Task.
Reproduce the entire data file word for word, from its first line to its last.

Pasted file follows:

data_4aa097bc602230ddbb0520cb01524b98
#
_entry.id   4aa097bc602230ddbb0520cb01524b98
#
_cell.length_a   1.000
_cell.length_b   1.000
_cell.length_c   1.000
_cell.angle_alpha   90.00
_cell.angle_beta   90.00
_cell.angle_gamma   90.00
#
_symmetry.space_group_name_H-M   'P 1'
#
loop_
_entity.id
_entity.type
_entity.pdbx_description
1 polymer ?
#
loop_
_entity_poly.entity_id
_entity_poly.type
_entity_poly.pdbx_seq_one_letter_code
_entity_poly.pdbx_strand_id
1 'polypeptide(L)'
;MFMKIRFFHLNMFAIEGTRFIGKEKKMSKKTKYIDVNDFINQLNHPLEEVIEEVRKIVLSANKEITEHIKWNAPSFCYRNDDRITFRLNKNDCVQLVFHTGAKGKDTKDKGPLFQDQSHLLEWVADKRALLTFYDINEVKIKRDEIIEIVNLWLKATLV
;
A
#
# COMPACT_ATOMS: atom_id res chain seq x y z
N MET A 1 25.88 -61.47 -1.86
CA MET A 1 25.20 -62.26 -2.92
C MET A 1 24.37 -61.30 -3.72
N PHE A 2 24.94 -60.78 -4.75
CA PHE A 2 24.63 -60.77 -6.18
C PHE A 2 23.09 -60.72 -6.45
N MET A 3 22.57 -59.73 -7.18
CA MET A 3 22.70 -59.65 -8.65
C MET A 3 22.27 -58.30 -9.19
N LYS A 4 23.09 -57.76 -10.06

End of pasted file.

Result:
data_4aa097bc602230ddbb0520cb01524b98
#
_entry.id   4aa097bc602230ddbb0520cb01524b98
#
_cell.length_a   1.000
_cell.length_b   1.000
_cell.length_c   1.000
_cell.angle_alpha   90.00
_cell.angle_beta   90.00
_cell.angle_gamma   90.00
#
_symmetry.space_group_name_H-M   'P 1'
#
loop_
_entity.id
_entity.type
_entity.pdbx_description
1 polymer ?
#
loop_
_entity_poly.entity_id
_entity_poly.type
_entity_poly.pdbx_seq_one_letter_code
_entity_poly.pdbx_strand_id
1 'polypeptide(L)'
;MFMKIRFFHLNMFAIEGTRFIGKEKKMSKKTKYIDVNDFINQLNHPLEEVIEEVRKIVLSANKEITEHIKWNAPSFCYRNDDRITFRLNKNDCVQLVFHTGAKGKDTKDKGPLFQDQSHLLEWVADKRALLTFYDINEVKIKRDEIIEIVNLWLKATLV
;
A
#
# COMPACT_ATOMS: atom_id res chain seq x y z
N MET A 1 25.88 -61.47 -1.86
CA MET A 1 25.20 -62.26 -2.92
C MET A 1 24.37 -61.30 -3.72
N PHE A 2 24.94 -60.78 -4.75
CA PHE A 2 24.63 -60.77 -6.18
C PHE A 2 23.09 -60.72 -6.45
N MET A 3 22.57 -59.73 -7.18
CA MET A 3 22.70 -59.65 -8.65
C MET A 3 22.27 -58.30 -9.19
N LYS A 4 23.09 -57.76 -10.06